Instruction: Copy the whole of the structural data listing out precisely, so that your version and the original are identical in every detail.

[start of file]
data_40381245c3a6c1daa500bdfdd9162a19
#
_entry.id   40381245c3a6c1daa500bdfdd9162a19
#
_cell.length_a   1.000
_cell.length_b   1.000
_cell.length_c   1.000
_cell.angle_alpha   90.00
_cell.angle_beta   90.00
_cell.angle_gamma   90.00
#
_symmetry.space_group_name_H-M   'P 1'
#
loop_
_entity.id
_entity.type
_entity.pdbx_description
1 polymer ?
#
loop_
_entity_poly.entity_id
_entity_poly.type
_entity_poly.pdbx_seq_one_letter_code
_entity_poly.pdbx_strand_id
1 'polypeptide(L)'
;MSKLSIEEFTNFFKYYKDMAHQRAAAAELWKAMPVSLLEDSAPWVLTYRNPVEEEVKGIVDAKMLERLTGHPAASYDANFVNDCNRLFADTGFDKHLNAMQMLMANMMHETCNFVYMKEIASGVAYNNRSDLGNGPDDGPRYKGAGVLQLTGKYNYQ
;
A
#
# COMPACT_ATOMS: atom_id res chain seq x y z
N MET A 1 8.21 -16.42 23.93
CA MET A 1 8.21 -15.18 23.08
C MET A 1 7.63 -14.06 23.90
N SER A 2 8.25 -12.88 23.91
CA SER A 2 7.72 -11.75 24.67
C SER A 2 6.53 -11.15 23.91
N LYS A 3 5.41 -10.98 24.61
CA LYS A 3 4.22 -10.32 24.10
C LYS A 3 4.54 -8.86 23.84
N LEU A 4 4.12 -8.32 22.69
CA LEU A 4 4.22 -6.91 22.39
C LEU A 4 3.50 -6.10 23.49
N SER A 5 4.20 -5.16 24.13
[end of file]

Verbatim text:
data_40381245c3a6c1daa500bdfdd9162a19
#
_entry.id   40381245c3a6c1daa500bdfdd9162a19
#
_cell.length_a   1.000
_cell.length_b   1.000
_cell.length_c   1.000
_cell.angle_alpha   90.00
_cell.angle_beta   90.00
_cell.angle_gamma   90.00
#
_symmetry.space_group_name_H-M   'P 1'
#
loop_
_entity.id
_entity.type
_entity.pdbx_description
1 polymer ?
#
loop_
_entity_poly.entity_id
_entity_poly.type
_entity_poly.pdbx_seq_one_letter_code
_entity_poly.pdbx_strand_id
1 'polypeptide(L)'
;MSKLSIEEFTNFFKYYKDMAHQRAAAAELWKAMPVSLLEDSAPWVLTYRNPVEEEVKGIVDAKMLERLTGHPAASYDANFVNDCNRLFADTGFDKHLNAMQMLMANMMHETCNFVYMKEIASGVAYNNRSDLGNGPDDGPRYKGAGVLQLTGKYNYQ
;
A
#
# COMPACT_ATOMS: atom_id res chain seq x y z
N MET A 1 8.21 -16.42 23.93
CA MET A 1 8.21 -15.18 23.08
C MET A 1 7.63 -14.06 23.90
N SER A 2 8.25 -12.88 23.91
CA SER A 2 7.72 -11.75 24.67
C SER A 2 6.53 -11.15 23.91
N LYS A 3 5.41 -10.98 24.61
CA LYS A 3 4.22 -10.32 24.10
C LYS A 3 4.54 -8.86 23.84
N LEU A 4 4.12 -8.32 22.69
CA LEU A 4 4.22 -6.91 22.39
C LEU A 4 3.50 -6.10 23.49
N SER A 5 4.20 -5.16 24.13